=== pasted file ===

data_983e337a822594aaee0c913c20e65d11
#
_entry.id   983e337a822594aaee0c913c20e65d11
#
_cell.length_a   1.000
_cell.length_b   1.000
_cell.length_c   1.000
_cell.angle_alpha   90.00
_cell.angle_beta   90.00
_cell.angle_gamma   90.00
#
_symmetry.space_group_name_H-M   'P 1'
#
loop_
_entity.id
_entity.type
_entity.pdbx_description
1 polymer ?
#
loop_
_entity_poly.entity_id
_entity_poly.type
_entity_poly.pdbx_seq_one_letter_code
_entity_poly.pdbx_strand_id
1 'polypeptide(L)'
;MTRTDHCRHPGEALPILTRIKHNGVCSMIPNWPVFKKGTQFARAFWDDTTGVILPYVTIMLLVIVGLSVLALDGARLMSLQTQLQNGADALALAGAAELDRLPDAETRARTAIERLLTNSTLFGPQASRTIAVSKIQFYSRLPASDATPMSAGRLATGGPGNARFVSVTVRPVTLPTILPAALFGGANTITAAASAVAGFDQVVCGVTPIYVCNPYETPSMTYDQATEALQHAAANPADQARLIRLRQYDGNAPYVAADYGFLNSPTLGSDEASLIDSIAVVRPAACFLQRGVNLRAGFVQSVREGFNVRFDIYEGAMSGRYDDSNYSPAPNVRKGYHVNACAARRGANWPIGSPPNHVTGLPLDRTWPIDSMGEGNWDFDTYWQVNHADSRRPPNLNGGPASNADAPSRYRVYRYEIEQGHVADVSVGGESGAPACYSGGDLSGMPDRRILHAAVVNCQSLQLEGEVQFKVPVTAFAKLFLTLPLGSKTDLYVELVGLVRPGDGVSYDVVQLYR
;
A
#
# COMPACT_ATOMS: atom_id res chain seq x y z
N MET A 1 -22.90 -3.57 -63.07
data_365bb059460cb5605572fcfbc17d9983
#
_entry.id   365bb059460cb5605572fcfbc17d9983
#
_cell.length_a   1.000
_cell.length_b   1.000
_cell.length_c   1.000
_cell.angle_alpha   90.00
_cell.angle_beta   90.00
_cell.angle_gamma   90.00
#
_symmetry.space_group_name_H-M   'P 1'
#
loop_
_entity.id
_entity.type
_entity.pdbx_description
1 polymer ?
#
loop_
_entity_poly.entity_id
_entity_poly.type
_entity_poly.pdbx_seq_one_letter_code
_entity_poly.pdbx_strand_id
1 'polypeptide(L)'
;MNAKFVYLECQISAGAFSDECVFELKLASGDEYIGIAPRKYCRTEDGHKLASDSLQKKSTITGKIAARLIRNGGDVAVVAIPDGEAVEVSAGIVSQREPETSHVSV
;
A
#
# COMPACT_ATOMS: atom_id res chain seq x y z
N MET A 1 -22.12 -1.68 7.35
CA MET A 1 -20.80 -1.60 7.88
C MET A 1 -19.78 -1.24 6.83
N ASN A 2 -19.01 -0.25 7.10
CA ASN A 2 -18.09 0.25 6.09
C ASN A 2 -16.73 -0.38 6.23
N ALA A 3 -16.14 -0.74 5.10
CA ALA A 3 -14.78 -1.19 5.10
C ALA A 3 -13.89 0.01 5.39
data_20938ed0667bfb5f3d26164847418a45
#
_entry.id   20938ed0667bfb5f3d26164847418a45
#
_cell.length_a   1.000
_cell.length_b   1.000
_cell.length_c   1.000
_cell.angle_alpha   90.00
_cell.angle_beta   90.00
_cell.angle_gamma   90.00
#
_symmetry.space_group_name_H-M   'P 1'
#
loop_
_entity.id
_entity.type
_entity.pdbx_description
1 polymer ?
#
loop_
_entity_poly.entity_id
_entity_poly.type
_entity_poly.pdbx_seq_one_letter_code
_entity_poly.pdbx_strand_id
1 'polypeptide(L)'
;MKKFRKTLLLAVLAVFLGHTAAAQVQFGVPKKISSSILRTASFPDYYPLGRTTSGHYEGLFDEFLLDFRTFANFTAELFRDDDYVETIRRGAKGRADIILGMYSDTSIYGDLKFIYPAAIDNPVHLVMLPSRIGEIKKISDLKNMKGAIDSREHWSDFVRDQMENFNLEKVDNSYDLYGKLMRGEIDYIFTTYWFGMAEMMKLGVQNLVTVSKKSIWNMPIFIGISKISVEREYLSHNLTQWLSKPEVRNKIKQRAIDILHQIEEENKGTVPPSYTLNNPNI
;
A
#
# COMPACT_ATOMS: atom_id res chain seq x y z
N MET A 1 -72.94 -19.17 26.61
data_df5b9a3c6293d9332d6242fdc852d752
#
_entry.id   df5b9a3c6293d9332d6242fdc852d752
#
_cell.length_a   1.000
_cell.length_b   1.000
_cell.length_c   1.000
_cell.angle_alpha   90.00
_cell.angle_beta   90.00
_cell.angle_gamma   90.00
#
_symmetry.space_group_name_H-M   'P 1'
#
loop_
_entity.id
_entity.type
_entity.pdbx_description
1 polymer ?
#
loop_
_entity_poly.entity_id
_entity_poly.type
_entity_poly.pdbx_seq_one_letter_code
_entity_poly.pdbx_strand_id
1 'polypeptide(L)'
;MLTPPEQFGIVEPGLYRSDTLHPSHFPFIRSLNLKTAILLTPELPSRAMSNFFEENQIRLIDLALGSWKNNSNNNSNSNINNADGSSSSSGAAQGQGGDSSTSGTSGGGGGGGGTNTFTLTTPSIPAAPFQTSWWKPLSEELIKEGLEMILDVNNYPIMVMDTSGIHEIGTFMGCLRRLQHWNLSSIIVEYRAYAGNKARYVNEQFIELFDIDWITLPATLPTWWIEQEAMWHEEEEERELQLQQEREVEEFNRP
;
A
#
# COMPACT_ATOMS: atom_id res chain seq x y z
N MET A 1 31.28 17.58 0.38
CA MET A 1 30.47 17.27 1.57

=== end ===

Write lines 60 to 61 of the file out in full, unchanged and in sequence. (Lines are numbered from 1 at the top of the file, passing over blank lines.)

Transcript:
#
# COMPACT_ATOMS: atom_id res chain seq x y z